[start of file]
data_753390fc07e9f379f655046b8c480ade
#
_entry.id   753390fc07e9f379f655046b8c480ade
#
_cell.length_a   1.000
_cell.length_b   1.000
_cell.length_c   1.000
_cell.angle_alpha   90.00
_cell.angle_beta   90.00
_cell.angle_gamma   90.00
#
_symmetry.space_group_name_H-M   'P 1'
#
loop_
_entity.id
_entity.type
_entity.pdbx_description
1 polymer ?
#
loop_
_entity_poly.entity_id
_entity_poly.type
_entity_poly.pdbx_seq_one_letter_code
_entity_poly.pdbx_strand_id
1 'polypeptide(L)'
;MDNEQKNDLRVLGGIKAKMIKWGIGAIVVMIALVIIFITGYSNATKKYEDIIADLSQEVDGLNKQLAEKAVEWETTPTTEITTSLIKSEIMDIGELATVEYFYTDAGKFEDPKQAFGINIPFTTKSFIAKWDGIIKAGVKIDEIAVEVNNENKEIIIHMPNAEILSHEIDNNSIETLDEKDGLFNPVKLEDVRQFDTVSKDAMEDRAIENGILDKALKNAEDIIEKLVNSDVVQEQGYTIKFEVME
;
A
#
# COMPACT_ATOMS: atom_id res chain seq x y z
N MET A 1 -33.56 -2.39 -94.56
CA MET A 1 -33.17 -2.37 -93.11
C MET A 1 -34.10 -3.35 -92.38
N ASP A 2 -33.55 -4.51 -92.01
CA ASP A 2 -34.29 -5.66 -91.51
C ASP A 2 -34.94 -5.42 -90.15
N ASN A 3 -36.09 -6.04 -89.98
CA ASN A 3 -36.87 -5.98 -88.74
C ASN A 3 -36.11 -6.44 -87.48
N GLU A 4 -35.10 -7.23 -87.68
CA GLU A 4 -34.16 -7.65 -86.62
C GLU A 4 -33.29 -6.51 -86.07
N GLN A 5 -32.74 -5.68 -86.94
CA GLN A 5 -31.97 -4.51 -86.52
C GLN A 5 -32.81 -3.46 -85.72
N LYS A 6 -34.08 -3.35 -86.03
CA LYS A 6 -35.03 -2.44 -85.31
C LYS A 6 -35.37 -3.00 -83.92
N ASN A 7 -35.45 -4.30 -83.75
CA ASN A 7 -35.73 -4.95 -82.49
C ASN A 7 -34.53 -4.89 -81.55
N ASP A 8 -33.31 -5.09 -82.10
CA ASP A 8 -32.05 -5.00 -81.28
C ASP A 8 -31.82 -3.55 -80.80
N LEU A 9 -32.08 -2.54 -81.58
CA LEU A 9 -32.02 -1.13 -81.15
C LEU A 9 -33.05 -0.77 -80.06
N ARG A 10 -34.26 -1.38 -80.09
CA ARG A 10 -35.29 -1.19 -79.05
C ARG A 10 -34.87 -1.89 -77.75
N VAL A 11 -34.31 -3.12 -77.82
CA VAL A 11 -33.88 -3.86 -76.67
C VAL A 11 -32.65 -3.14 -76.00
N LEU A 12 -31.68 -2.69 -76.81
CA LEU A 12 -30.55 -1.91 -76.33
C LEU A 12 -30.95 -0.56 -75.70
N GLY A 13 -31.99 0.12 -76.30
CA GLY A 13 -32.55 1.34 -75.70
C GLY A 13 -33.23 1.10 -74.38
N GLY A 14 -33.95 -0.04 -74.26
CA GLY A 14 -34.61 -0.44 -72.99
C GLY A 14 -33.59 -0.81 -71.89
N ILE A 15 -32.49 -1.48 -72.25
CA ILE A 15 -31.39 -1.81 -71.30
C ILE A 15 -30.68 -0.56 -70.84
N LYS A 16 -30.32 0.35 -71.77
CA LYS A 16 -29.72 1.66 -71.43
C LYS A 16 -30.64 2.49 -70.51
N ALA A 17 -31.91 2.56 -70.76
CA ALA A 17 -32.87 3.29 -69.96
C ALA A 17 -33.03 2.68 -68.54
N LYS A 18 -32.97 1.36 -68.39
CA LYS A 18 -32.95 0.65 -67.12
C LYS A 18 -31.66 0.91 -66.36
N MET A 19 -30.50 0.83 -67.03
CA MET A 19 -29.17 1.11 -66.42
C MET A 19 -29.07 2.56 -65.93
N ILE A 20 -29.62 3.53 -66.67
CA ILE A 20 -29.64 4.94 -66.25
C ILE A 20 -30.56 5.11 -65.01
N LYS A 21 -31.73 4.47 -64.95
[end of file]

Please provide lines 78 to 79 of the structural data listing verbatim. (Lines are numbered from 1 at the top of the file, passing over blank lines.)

C LYS A 16 -30.64 2.49 -70.51
N ALA A 17 -31.91 2.56 -70.76